Mr. Heinz did experiment with tomatoes time and again to get the right taste and consistency for a ketchup but that wasn’t the first food item he put on the shelf using his name. It was horseradish. Perhaps, it was the Pennsylvania Dutch background as he grew up that prompted him to choose a ketchup but that wasn’t the first food item he put on the shelf using his name. It was horseradish. Perhaps, it was the Pennsylvan ... The Pennsylvania Dutch had a tradition of “Seven sweets and seven sours” on their table and maybe that was the market he was seeking. After all, horseradish with its potent root that needed grinding in a tearful manner would be much more convenient if purchased, or so Heinz thought, eh? He also did something bold in the way of presenting it ... He bottled it in clear glass jars instead of the colored ones other companies used ... That way they could add cheap ingredients to stretch the horseradish by using a “filler” such as turnips.
Tomato ketchup, while a best seller, came second in his 57 varieties!
Production began in 1876. H.J. Heinz demanded the original recipe be followed exactly forever after. It’s still a big seller because the company name has taught us they can be relied upon.
Some products aren’t made by their original organizations but by corporate giants of other types but we may yet buy by the name brand. Wheaties. Who could ask for anything more? The “Breakfast of Champions,” it is still called as it beckons from the shelf. It came about, however, by mistake, just as Ivory Soap years before.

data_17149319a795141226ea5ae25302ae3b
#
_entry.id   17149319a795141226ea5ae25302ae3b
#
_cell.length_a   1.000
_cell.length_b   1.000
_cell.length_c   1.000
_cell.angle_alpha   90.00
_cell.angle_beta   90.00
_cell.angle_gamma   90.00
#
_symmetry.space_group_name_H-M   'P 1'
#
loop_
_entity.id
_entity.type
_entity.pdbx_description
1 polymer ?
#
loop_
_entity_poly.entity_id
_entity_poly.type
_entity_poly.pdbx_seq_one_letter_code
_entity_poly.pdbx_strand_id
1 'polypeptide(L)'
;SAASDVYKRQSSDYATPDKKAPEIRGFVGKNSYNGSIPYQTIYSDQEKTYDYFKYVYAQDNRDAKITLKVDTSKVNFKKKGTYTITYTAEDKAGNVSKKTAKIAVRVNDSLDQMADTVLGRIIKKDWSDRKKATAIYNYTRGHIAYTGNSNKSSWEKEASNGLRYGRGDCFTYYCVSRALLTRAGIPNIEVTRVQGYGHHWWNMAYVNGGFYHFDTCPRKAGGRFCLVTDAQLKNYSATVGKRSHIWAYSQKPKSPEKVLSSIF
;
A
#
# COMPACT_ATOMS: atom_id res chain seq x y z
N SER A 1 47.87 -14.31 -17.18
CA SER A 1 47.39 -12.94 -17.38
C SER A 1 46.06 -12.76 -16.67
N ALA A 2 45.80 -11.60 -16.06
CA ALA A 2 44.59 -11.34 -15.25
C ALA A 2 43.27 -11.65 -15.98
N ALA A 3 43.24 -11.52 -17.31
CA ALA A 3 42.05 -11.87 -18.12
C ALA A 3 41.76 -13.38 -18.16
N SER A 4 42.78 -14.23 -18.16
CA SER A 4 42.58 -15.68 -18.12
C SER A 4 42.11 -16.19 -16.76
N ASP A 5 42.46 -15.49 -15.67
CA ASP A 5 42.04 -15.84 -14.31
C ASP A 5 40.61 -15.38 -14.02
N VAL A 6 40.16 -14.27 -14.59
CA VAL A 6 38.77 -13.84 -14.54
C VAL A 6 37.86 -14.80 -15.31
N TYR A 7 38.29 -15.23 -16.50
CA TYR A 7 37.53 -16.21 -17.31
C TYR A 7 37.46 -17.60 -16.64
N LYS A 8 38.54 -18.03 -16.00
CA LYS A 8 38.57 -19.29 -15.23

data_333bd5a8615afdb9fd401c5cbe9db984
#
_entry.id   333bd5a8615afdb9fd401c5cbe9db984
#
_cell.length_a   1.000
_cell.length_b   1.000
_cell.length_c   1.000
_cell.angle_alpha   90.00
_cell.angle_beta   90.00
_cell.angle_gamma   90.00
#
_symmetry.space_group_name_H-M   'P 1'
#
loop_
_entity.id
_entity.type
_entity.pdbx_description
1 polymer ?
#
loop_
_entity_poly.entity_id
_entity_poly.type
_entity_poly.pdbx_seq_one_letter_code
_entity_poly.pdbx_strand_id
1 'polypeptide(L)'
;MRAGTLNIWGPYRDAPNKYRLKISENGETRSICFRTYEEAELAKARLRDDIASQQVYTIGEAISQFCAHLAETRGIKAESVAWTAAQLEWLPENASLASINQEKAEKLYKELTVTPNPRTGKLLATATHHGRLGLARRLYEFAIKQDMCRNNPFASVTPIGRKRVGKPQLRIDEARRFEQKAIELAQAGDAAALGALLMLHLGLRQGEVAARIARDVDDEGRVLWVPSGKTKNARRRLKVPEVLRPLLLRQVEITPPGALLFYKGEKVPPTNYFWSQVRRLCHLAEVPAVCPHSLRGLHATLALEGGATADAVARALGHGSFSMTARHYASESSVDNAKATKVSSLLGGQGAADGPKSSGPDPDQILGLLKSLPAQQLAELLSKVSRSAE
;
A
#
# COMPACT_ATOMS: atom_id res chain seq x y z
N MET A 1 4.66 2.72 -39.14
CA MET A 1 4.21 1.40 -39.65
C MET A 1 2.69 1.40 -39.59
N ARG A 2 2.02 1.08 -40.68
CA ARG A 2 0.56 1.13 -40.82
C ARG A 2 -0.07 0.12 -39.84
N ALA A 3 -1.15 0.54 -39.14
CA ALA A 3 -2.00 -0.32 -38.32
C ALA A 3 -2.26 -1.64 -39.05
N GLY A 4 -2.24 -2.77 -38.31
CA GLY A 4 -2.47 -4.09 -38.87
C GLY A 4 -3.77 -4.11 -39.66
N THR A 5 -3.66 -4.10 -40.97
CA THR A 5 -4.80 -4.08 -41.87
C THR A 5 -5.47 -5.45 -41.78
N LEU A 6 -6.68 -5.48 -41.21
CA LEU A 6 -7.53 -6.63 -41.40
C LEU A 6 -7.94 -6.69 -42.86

Some wheat bran had been spilled on a stove and not wiped up. It gradually toasted into crisp, appealing flakes that called for them to be tasted. Yum! A breakfast treat was born that became so well-known that Jack Armstrong, the All-American Boy and Wheaties became synonymous. For over seventeen years Jack was the main character in a radio serial by that name. With his friends, Betty and Billy Fairfield and their uncle, Uncle Jim Fairfield, they traveled the globe finding adventure, learning new things that not only taught listeners interesting ideas but how to be honest and brave and to help others. All while eating Wheaties.
Corn flakes developed in much the same manner ... By mistake.
The two Kellogg brothers, John and Will, were strict proponents of a vegetarian diet. Their father was a pioneer in the Seventh Day Adventists, a religious sect that ate no meat, following vegetarianism. They searched constantly for healthful menus that appealed to adherents who came to the little town of Battle Creek, Michigan where Dr. John Kellogg had a sanitorium where all sorts of measures were applied to patients to keep them well forever! Some were questionable.
Will Kellogg experimented with all sorts of foods, the results of which were Kellogg’s Breakfast Health Foods.”
A batch of wheat bran was left on the stove by mistake also in Kellogg’s kitchen, a large single “pie” that toasted a rich brown. It was so appealing, too, that the idea occurred to the “cooks” to run it through a roller which flaked it into crisp pieces, flakes that were a new idea. Desiring corn flakes however, cooked corn was attempted and was successful. Kellogg’s Corn Flakes became a best seller, too. And still are. The pictures of those containers are from “Products from the Past by George Fichter printed in part in probably “Country Living” although no attribution is found. The Wheaties container was used in 1932 while the Corn Flakes box as an original type put out in 1898.
Kellogg or General Mills, other cereal brands, are familiar to us and are a part of our history, believe it or not. Tradition and change make up our world and both have their place. As the television channel promotes, “History is Made Everyday.” And in many ways.